Wednesday, March 25, 2015

Greenstone mesh network bridge

WiFi networks use a distributed hub and spoke model – the hubs are one or more access points and the spokes are the WiFi connections to smartphones, PC’s, tablets, etc. The access points are connected to a wired network where connectivity between end points and the Internet happens.

Mesh networks, on the other hand connect end-points to each other. If one of them has access to the Internet, then they all can. Or they can just communicate with each other using the mesh. This could be handy during emergency situations where cell phone towers are down or where there is limited connectivity.

One of the challenges of this kind of communication is range. In a densely packed auditorium with thousands of people and perhaps hundreds of them using a mesh capability it’s not a problem, but with less dense venues people might just give up because they just can’t connect – there’s a roughly 200 foot limit to connect with other users.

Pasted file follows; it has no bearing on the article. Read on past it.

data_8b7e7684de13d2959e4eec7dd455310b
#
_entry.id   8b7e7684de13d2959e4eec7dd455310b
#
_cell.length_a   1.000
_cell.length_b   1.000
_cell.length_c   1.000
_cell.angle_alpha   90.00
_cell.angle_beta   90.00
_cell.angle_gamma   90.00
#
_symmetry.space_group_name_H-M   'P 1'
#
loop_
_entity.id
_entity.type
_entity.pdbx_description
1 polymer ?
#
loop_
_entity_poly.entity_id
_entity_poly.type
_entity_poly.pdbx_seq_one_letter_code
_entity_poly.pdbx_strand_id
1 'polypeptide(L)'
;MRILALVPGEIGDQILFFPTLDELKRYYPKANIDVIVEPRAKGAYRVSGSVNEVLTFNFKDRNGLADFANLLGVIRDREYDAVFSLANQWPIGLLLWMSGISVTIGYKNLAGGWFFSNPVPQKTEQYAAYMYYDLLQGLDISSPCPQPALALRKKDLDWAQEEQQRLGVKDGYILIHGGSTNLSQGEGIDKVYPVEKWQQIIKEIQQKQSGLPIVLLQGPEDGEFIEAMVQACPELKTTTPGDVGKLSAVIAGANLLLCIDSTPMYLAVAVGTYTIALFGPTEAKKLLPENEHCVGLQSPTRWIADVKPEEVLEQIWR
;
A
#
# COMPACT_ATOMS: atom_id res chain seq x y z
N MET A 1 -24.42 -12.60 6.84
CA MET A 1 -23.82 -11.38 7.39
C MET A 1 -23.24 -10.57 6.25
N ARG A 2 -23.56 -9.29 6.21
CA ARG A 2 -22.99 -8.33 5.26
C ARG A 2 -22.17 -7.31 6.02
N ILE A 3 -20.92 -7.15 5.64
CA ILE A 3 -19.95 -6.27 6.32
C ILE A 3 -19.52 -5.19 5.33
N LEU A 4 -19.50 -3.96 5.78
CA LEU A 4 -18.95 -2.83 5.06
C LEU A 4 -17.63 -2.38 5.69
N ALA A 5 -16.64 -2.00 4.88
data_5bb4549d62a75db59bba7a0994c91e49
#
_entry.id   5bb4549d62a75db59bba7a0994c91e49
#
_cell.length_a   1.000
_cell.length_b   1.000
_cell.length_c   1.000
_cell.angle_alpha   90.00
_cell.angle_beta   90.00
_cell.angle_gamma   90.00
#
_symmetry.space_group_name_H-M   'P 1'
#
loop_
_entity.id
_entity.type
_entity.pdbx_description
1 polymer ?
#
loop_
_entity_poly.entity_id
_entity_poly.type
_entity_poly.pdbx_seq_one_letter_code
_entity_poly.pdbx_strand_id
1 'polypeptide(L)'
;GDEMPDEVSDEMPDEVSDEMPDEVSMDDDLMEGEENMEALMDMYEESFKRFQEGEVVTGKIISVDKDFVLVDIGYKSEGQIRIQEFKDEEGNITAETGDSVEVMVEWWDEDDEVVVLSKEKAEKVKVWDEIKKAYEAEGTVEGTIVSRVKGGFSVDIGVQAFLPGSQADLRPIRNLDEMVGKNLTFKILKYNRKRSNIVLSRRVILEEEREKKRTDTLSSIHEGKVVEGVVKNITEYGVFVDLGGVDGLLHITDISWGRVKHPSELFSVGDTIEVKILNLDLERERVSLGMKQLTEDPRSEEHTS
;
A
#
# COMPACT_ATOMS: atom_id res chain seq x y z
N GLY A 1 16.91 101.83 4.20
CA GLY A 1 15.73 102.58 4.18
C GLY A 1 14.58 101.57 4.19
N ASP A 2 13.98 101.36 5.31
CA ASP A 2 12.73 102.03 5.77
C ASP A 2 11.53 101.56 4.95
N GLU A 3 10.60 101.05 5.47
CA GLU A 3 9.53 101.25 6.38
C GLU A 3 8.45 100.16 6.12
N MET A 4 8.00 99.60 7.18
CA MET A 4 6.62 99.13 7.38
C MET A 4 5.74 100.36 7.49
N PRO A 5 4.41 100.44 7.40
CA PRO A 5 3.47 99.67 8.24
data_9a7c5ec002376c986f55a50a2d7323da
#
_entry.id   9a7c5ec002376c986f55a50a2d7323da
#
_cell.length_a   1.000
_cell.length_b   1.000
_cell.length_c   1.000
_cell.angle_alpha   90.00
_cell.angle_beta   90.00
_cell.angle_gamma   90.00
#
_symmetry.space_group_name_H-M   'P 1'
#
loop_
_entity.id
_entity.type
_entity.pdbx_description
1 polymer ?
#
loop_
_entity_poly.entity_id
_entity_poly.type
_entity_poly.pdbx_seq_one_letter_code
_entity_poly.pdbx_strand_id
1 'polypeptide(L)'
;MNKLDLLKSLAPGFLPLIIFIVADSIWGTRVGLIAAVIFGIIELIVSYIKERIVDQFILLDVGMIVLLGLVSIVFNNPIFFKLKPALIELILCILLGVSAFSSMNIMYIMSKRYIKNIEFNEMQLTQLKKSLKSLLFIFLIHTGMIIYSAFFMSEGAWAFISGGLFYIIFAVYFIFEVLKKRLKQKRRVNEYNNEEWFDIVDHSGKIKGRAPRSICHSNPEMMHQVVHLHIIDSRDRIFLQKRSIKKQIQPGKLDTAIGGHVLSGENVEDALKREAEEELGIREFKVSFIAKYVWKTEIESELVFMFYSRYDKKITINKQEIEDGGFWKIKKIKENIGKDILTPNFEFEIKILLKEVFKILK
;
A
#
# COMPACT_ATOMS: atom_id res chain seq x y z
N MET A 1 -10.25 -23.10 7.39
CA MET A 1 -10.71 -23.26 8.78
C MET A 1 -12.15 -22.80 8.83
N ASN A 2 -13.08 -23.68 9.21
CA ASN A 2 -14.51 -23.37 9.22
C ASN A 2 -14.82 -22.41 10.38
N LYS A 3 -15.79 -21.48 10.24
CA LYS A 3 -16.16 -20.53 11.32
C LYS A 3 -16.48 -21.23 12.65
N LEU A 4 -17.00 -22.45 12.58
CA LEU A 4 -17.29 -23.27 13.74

An app called FireChat uses the mesh capabilities of smartphones and is used in
large crowds (at a concert or festival setting.) They’re working on a “bridge” device, called Greenstone, to help fill in the gaps in less dense venues. These battery powered bridges can also store and forward low bandwidth messages typical of chats. When you approach one, any messages for you are automatically delivered.

They’re quite a ways from production, but they did have some prototype samples at SXSW last week.

Have you used FireChat or other mesh networks?

No comments:

Post a Comment